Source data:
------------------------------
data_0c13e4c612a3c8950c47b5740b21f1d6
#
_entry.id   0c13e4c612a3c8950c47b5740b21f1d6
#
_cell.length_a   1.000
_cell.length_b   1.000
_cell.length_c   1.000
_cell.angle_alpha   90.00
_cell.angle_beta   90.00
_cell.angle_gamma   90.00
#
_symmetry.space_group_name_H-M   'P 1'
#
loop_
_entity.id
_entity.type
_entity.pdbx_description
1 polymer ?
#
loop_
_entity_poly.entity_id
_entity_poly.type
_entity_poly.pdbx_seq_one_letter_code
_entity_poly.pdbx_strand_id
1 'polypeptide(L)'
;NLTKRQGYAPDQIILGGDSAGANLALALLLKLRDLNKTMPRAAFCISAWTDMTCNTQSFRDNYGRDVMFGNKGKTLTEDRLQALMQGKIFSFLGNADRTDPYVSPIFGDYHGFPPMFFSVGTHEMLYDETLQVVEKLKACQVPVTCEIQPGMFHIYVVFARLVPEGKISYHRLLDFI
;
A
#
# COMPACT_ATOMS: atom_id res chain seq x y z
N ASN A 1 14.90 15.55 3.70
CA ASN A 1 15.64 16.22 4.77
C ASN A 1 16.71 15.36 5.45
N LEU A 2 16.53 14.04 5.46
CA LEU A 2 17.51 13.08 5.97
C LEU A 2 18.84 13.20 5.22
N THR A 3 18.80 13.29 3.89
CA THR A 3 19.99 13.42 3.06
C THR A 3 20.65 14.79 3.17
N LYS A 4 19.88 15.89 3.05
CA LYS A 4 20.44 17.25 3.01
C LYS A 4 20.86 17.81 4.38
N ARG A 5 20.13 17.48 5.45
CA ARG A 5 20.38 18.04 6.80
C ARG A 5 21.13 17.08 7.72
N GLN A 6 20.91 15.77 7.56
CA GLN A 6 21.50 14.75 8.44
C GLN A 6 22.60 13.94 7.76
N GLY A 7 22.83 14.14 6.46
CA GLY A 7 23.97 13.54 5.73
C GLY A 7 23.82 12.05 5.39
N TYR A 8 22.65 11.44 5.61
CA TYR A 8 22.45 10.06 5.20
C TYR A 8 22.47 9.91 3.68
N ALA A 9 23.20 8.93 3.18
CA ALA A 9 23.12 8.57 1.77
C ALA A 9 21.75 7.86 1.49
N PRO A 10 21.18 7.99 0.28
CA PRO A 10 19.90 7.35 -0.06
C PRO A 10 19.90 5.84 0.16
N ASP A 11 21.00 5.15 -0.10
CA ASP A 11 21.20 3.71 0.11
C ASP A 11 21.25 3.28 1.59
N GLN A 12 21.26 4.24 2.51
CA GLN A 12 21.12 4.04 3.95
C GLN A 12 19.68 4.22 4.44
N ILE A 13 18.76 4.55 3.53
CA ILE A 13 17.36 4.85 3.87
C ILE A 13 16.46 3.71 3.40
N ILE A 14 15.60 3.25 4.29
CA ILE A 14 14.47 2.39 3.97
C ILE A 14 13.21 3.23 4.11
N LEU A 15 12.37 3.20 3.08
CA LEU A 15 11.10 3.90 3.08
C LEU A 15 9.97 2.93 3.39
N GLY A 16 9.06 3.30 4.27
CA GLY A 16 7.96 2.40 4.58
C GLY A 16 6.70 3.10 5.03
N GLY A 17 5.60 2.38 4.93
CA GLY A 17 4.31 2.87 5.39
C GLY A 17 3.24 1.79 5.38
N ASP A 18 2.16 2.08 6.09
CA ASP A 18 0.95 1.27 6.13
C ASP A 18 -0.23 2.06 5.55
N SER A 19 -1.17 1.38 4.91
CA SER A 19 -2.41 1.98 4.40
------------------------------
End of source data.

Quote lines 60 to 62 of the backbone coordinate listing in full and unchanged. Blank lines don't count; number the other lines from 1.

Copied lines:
C PRO A 10 19.90 5.84 0.16
N ASP A 11 21.00 5.15 -0.10
CA ASP A 11 21.20 3.71 0.11